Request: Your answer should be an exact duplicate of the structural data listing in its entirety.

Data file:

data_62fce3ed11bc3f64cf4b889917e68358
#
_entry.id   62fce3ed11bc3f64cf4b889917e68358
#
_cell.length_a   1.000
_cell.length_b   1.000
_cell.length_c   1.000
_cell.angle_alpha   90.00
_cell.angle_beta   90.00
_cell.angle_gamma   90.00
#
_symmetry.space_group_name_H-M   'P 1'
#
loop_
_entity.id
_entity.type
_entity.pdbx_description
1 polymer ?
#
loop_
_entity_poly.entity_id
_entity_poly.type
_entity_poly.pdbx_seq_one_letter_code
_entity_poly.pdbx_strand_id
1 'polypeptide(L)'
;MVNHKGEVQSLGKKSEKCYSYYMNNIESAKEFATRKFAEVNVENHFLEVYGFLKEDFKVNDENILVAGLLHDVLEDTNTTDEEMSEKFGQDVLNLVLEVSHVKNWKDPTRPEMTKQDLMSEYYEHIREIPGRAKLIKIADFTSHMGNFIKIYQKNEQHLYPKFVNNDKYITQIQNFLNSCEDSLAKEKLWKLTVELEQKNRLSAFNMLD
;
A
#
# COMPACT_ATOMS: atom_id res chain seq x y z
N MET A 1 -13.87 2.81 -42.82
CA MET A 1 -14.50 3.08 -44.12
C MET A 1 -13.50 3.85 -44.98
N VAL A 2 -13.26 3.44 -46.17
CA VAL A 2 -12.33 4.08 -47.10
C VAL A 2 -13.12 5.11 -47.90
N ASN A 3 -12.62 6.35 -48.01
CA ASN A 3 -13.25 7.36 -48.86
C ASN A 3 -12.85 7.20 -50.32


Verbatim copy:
data_62fce3ed11bc3f64cf4b889917e68358
#
_entry.id   62fce3ed11bc3f64cf4b889917e68358
#
_cell.length_a   1.000
_cell.length_b   1.000
_cell.length_c   1.000
_cell.angle_alpha   90.00
_cell.angle_beta   90.00
_cell.angle_gamma   90.00
#
_symmetry.space_group_name_H-M   'P 1'
#
loop_
_entity.id
_entity.type
_entity.pdbx_description
1 polymer ?
#
loop_
_entity_poly.entity_id
_entity_poly.type
_entity_poly.pdbx_seq_one_letter_code
_entity_poly.pdbx_strand_id
1 'polypeptide(L)'
;MVNHKGEVQSLGKKSEKCYSYYMNNIESAKEFATRKFAEVNVENHFLEVYGFLKEDFKVNDENILVAGLLHDVLEDTNTTDEEMSEKFGQDVLNLVLEVSHVKNWKDPTRPEMTKQDLMSEYYEHIREIPGRAKLIKIADFTSHMGNFIKIYQKNEQHLYPKFVNNDKYITQIQNFLNSCEDSLAKEKLWKLTVELEQKNRLSAFNMLD
;
A
#
# COMPACT_ATOMS: atom_id res chain seq x y z
N MET A 1 -13.87 2.81 -42.82
CA MET A 1 -14.50 3.08 -44.12
C MET A 1 -13.50 3.85 -44.98
N VAL A 2 -13.26 3.44 -46.17
CA VAL A 2 -12.33 4.08 -47.10
C VAL A 2 -13.12 5.11 -47.90
N ASN A 3 -12.62 6.35 -48.01
CA ASN A 3 -13.25 7.36 -48.86
C ASN A 3 -12.85 7.20 -50.32